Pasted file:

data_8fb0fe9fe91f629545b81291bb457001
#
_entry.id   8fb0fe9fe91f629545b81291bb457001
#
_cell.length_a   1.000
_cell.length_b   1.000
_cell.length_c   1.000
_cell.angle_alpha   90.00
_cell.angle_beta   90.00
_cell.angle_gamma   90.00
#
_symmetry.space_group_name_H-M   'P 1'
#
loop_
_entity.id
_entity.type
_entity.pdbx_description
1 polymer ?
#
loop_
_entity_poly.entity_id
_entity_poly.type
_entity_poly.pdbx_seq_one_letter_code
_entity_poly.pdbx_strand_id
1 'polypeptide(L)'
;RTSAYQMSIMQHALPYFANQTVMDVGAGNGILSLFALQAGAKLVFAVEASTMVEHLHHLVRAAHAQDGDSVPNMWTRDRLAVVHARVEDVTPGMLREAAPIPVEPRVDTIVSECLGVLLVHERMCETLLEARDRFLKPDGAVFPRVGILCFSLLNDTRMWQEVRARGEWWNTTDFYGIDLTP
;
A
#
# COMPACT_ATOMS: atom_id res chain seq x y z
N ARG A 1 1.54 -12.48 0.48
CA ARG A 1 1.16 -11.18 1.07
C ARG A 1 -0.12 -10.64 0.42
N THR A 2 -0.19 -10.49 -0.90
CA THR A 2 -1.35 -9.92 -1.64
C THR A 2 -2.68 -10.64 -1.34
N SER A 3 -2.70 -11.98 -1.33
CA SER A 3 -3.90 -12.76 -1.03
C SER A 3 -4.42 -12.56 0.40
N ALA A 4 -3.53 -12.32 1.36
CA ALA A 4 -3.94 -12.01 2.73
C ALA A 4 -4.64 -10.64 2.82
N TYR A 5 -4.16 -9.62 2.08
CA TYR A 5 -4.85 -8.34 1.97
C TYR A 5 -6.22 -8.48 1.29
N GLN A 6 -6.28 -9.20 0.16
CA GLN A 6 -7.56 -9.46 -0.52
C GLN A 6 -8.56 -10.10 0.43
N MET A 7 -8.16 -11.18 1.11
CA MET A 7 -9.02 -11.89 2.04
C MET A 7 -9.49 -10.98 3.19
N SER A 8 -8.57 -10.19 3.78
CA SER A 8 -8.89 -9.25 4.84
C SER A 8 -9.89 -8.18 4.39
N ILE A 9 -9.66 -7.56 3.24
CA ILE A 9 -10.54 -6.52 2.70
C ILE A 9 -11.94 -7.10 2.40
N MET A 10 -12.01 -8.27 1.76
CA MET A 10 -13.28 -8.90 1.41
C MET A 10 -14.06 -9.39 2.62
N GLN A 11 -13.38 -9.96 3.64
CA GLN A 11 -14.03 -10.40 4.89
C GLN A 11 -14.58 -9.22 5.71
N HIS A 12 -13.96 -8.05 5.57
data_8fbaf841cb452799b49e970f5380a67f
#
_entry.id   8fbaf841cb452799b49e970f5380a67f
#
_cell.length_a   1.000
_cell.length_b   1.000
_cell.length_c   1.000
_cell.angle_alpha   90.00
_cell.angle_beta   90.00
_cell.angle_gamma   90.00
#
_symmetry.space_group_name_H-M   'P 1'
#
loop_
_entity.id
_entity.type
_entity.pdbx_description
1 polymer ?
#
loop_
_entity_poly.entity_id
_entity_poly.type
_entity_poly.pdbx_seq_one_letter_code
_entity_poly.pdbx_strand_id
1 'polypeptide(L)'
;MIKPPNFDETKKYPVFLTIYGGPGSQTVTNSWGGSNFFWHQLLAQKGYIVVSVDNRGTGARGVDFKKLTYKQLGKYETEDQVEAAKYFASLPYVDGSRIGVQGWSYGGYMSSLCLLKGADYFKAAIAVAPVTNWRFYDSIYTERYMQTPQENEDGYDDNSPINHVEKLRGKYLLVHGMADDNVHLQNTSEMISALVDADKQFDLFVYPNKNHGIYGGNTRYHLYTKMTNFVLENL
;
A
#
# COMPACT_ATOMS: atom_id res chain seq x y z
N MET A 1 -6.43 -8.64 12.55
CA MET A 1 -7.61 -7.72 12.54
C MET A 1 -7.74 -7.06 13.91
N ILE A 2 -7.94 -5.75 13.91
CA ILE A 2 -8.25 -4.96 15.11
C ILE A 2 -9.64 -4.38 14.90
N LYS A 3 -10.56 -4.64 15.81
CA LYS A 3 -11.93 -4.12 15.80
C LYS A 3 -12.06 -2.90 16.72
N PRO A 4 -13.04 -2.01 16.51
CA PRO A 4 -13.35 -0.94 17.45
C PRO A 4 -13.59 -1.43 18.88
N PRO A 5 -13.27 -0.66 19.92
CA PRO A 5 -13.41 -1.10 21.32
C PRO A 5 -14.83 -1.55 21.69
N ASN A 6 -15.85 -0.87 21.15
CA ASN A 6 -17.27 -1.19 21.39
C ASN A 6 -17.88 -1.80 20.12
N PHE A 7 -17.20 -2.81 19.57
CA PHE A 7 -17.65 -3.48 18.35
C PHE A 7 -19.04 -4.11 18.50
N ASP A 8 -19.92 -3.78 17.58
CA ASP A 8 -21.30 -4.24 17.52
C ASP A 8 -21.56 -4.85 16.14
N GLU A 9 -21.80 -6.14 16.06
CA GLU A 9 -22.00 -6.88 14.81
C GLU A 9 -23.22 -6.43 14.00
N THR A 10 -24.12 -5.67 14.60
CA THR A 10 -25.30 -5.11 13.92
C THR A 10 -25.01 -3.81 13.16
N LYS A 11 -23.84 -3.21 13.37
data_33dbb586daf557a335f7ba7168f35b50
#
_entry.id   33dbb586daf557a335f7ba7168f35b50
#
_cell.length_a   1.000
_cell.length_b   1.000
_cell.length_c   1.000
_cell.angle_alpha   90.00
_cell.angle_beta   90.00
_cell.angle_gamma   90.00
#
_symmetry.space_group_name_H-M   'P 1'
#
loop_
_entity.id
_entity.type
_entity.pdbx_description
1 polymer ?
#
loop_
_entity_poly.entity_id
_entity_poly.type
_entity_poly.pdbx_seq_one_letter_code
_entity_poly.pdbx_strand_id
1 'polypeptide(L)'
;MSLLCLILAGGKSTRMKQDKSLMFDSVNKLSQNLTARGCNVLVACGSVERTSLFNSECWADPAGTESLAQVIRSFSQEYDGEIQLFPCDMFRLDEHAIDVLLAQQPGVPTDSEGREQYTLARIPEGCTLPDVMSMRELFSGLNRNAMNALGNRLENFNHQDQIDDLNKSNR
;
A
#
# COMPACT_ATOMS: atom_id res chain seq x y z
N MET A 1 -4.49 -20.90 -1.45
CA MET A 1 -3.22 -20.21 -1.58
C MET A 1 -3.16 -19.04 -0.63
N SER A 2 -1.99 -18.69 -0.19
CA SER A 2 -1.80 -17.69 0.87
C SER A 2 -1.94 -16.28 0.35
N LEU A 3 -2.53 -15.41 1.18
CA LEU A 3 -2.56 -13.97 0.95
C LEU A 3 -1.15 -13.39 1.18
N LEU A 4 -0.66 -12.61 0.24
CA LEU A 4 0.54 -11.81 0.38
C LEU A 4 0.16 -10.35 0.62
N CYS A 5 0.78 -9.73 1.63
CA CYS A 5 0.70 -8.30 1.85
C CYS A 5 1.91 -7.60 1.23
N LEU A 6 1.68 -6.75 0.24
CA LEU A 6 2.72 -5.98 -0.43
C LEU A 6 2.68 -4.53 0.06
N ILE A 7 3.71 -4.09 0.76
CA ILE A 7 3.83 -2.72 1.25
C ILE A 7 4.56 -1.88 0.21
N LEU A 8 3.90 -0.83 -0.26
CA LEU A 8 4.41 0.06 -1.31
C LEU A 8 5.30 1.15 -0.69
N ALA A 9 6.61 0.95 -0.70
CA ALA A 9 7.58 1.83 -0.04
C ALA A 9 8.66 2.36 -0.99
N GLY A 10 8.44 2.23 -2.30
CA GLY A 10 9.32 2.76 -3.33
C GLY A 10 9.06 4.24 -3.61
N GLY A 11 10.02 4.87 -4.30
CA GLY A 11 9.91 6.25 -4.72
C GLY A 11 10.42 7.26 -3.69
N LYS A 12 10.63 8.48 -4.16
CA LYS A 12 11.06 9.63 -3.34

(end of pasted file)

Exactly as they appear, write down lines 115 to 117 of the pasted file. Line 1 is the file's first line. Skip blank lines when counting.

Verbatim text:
C PHE A 7 -19.04 -4.11 18.50
N ASP A 8 -19.92 -3.78 17.58
CA ASP A 8 -21.30 -4.24 17.52